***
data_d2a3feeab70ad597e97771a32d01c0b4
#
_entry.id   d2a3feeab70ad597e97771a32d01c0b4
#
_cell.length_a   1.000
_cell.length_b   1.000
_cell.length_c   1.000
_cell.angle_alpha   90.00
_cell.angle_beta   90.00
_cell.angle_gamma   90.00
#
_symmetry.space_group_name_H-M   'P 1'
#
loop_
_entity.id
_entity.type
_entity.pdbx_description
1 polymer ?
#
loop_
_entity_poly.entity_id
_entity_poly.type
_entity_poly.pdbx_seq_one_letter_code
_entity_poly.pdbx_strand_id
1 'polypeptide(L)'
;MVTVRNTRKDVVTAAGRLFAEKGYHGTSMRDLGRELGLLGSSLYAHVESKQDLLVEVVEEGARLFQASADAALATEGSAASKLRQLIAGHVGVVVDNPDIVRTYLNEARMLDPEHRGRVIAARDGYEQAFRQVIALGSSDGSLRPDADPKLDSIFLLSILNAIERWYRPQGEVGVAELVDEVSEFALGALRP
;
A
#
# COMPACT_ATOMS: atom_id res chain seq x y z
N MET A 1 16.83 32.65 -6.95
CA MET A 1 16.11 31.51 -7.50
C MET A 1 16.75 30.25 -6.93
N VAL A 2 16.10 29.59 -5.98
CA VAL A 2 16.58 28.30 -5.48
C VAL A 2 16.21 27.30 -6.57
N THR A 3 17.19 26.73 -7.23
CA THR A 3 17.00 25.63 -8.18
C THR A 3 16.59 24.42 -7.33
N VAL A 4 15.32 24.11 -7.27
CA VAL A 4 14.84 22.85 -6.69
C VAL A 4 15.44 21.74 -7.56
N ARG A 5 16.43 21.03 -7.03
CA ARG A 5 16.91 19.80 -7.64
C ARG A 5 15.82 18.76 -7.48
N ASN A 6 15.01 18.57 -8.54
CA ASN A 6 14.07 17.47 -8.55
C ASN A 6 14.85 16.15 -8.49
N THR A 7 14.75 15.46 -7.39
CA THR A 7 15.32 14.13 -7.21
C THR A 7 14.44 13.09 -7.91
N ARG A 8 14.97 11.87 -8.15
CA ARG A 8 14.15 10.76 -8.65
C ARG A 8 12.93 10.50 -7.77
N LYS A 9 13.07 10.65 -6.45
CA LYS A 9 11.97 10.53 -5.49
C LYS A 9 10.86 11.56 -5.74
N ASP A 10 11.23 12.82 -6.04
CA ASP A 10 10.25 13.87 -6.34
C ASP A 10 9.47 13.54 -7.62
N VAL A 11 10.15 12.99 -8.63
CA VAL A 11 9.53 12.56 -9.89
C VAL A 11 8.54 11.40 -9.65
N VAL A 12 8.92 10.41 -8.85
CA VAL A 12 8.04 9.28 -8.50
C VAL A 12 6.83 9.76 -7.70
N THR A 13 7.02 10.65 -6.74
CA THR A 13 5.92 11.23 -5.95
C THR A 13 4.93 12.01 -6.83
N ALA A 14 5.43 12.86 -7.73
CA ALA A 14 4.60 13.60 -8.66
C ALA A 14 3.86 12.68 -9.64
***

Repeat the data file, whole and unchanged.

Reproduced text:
data_d2a3feeab70ad597e97771a32d01c0b4
#
_entry.id   d2a3feeab70ad597e97771a32d01c0b4
#
_cell.length_a   1.000
_cell.length_b   1.000
_cell.length_c   1.000
_cell.angle_alpha   90.00
_cell.angle_beta   90.00
_cell.angle_gamma   90.00
#
_symmetry.space_group_name_H-M   'P 1'
#
loop_
_entity.id
_entity.type
_entity.pdbx_description
1 polymer ?
#
loop_
_entity_poly.entity_id
_entity_poly.type
_entity_poly.pdbx_seq_one_letter_code
_entity_poly.pdbx_strand_id
1 'polypeptide(L)'
;MVTVRNTRKDVVTAAGRLFAEKGYHGTSMRDLGRELGLLGSSLYAHVESKQDLLVEVVEEGARLFQASADAALATEGSAASKLRQLIAGHVGVVVDNPDIVRTYLNEARMLDPEHRGRVIAARDGYEQAFRQVIALGSSDGSLRPDADPKLDSIFLLSILNAIERWYRPQGEVGVAELVDEVSEFALGALRP
;
A
#
# COMPACT_ATOMS: atom_id res chain seq x y z
N MET A 1 16.83 32.65 -6.95
CA MET A 1 16.11 31.51 -7.50
C MET A 1 16.75 30.25 -6.93
N VAL A 2 16.10 29.59 -5.98
CA VAL A 2 16.58 28.30 -5.48
C VAL A 2 16.21 27.30 -6.57
N THR A 3 17.19 26.73 -7.23
CA THR A 3 17.00 25.63 -8.18
C THR A 3 16.59 24.42 -7.33
N VAL A 4 15.32 24.11 -7.27
CA VAL A 4 14.84 22.85 -6.69
C VAL A 4 15.44 21.74 -7.56
N ARG A 5 16.43 21.03 -7.03
CA ARG A 5 16.91 19.80 -7.64
C ARG A 5 15.82 18.76 -7.48
N ASN A 6 15.01 18.57 -8.54
CA ASN A 6 14.07 17.47 -8.55
C ASN A 6 14.85 16.15 -8.49
N THR A 7 14.75 15.46 -7.39
CA THR A 7 15.32 14.13 -7.21
C THR A 7 14.44 13.09 -7.91
N ARG A 8 14.97 11.87 -8.15
CA ARG A 8 14.15 10.76 -8.65
C ARG A 8 12.93 10.50 -7.77
N LYS A 9 13.07 10.65 -6.45
CA LYS A 9 11.97 10.53 -5.49
C LYS A 9 10.86 11.56 -5.74
N ASP A 10 11.23 12.82 -6.04
CA ASP A 10 10.25 13.87 -6.34
C ASP A 10 9.47 13.54 -7.62
N VAL A 11 10.15 12.99 -8.63
CA VAL A 11 9.53 12.56 -9.89
C VAL A 11 8.54 11.40 -9.65
N VAL A 12 8.92 10.41 -8.85
CA VAL A 12 8.04 9.28 -8.50
C VAL A 12 6.83 9.76 -7.70
N THR A 13 7.02 10.65 -6.74
CA THR A 13 5.92 11.23 -5.95
C THR A 13 4.93 12.01 -6.83
N ALA A 14 5.43 12.86 -7.73
CA ALA A 14 4.60 13.60 -8.66
C ALA A 14 3.86 12.68 -9.64